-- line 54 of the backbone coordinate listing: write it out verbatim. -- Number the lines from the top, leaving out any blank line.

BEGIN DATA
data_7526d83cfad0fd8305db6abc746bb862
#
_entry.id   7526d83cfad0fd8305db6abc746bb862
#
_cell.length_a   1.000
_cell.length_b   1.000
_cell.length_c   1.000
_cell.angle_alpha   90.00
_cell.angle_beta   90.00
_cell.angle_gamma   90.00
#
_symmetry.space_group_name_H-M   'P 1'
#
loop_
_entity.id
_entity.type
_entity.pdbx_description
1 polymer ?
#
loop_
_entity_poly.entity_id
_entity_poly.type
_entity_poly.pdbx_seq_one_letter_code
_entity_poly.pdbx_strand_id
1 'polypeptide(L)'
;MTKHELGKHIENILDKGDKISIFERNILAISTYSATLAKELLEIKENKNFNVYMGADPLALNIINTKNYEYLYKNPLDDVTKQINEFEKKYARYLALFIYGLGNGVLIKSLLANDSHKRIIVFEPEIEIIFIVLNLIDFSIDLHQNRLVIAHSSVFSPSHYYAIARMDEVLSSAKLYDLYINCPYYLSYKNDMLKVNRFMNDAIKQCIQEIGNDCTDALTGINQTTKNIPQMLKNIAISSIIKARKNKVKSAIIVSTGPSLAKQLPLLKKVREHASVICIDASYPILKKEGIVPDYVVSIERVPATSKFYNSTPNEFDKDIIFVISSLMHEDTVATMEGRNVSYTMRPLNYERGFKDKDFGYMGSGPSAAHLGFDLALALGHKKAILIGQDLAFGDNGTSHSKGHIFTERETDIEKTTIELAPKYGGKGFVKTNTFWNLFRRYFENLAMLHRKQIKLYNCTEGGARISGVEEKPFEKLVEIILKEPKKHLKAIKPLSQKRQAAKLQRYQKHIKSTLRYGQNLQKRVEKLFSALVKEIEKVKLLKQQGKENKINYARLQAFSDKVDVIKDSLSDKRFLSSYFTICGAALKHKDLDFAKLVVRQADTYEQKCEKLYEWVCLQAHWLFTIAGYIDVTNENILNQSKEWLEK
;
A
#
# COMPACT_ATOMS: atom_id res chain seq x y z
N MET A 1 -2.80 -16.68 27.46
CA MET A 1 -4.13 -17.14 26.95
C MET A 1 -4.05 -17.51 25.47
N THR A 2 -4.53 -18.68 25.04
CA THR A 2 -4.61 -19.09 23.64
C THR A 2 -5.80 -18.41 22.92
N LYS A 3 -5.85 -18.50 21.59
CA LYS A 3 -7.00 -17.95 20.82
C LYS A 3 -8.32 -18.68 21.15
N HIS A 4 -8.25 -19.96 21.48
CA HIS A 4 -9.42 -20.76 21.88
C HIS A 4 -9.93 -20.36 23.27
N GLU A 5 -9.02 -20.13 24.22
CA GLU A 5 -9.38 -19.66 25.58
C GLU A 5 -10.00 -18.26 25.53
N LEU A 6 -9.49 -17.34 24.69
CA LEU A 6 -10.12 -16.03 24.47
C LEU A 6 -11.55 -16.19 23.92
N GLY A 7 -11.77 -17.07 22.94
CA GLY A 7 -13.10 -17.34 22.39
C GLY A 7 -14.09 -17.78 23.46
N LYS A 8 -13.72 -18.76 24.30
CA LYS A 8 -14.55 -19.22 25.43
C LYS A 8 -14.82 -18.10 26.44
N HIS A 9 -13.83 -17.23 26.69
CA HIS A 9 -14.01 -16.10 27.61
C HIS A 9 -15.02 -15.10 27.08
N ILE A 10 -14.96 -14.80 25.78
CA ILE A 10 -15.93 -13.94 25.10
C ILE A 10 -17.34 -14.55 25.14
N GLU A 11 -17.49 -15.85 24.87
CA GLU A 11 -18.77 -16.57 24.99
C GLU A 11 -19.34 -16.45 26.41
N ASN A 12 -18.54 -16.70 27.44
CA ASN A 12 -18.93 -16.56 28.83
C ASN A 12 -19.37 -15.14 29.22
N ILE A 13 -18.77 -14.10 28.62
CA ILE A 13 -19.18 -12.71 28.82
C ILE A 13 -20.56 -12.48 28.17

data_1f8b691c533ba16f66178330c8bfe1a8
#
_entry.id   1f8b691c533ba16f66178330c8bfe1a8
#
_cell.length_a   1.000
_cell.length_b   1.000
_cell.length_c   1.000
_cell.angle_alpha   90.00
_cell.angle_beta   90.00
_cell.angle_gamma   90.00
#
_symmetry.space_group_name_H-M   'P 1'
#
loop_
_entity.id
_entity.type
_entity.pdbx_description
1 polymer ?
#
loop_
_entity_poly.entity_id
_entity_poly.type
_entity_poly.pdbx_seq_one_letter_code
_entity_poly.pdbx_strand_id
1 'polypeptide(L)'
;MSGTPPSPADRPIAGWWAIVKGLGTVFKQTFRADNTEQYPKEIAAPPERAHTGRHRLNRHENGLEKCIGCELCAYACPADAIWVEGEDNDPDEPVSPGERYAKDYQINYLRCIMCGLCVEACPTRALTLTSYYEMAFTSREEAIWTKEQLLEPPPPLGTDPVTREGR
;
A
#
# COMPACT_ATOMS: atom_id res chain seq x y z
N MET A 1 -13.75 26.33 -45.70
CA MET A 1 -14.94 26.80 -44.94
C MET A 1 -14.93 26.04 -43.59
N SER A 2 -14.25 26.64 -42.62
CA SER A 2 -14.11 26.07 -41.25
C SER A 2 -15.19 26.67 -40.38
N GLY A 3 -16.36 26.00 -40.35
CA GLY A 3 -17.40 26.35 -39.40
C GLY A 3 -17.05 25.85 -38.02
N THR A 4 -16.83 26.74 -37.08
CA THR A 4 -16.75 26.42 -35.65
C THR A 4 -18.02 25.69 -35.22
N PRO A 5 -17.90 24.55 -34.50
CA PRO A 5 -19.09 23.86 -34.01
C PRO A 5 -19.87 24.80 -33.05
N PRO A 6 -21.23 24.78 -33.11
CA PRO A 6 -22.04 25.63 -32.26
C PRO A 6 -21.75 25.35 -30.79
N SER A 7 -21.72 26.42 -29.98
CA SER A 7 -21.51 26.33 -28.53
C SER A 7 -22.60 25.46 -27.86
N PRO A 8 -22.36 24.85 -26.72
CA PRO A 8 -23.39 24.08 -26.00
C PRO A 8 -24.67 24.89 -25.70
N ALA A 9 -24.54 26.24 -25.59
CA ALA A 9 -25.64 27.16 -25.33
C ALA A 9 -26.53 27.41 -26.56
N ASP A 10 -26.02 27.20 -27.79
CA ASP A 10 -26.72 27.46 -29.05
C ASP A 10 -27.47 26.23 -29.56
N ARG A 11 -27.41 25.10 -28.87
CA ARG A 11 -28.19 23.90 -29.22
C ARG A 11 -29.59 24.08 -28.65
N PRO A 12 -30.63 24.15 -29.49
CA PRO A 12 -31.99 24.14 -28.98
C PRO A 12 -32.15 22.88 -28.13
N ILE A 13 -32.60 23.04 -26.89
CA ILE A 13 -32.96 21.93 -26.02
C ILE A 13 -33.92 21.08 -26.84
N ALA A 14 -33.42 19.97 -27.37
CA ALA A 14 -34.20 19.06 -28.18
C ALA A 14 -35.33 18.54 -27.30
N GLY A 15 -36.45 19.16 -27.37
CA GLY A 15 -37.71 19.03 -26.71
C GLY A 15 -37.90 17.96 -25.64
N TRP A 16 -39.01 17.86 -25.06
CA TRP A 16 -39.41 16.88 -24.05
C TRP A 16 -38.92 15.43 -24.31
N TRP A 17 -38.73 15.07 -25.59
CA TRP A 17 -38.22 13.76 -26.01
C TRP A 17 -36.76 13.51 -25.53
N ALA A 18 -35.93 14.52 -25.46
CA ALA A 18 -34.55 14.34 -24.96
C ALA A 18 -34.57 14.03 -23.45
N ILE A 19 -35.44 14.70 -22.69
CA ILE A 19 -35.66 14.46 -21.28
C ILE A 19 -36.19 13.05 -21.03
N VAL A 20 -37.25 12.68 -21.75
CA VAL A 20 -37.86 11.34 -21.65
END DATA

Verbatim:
C LYS A 8 -14.82 -18.10 26.44